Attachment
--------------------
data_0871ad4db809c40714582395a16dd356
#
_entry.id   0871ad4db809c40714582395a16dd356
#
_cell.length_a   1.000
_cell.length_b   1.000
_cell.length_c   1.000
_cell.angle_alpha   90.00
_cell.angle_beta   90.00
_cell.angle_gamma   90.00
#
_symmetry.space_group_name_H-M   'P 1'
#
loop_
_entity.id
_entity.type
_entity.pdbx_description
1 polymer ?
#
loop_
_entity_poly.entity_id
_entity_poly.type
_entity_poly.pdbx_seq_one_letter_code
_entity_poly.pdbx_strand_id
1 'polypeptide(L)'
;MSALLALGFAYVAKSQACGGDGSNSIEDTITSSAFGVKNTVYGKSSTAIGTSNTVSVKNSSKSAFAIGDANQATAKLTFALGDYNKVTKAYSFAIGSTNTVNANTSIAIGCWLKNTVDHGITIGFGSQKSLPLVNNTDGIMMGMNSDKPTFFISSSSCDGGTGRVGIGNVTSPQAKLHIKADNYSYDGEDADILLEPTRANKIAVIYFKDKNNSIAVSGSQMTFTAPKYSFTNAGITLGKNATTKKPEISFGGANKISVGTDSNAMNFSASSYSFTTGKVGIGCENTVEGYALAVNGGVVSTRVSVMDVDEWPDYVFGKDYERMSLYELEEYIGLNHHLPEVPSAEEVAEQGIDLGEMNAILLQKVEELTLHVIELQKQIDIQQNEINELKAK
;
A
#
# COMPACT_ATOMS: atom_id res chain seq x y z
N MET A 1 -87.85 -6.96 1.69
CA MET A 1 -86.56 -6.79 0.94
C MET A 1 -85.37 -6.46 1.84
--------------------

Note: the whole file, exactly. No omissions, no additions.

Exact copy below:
data_0871ad4db809c40714582395a16dd356
#
_entry.id   0871ad4db809c40714582395a16dd356
#
_cell.length_a   1.000
_cell.length_b   1.000
_cell.length_c   1.000
_cell.angle_alpha   90.00
_cell.angle_beta   90.00
_cell.angle_gamma   90.00
#
_symmetry.space_group_name_H-M   'P 1'
#
loop_
_entity.id
_entity.type
_entity.pdbx_description
1 polymer ?
#
loop_
_entity_poly.entity_id
_entity_poly.type
_entity_poly.pdbx_seq_one_letter_code
_entity_poly.pdbx_strand_id
1 'polypeptide(L)'
;MSALLALGFAYVAKSQACGGDGSNSIEDTITSSAFGVKNTVYGKSSTAIGTSNTVSVKNSSKSAFAIGDANQATAKLTFALGDYNKVTKAYSFAIGSTNTVNANTSIAIGCWLKNTVDHGITIGFGSQKSLPLVNNTDGIMMGMNSDKPTFFISSSSCDGGTGRVGIGNVTSPQAKLHIKADNYSYDGEDADILLEPTRANKIAVIYFKDKNNSIAVSGSQMTFTAPKYSFTNAGITLGKNATTKKPEISFGGANKISVGTDSNAMNFSASSYSFTTGKVGIGCENTVEGYALAVNGGVVSTRVSVMDVDEWPDYVFGKDYERMSLYELEEYIGLNHHLPEVPSAEEVAEQGIDLGEMNAILLQKVEELTLHVIELQKQIDIQQNEINELKAK
;
A
#
# COMPACT_ATOMS: atom_id res chain seq x y z
N MET A 1 -87.85 -6.96 1.69
CA MET A 1 -86.56 -6.79 0.94
C MET A 1 -85.37 -6.46 1.84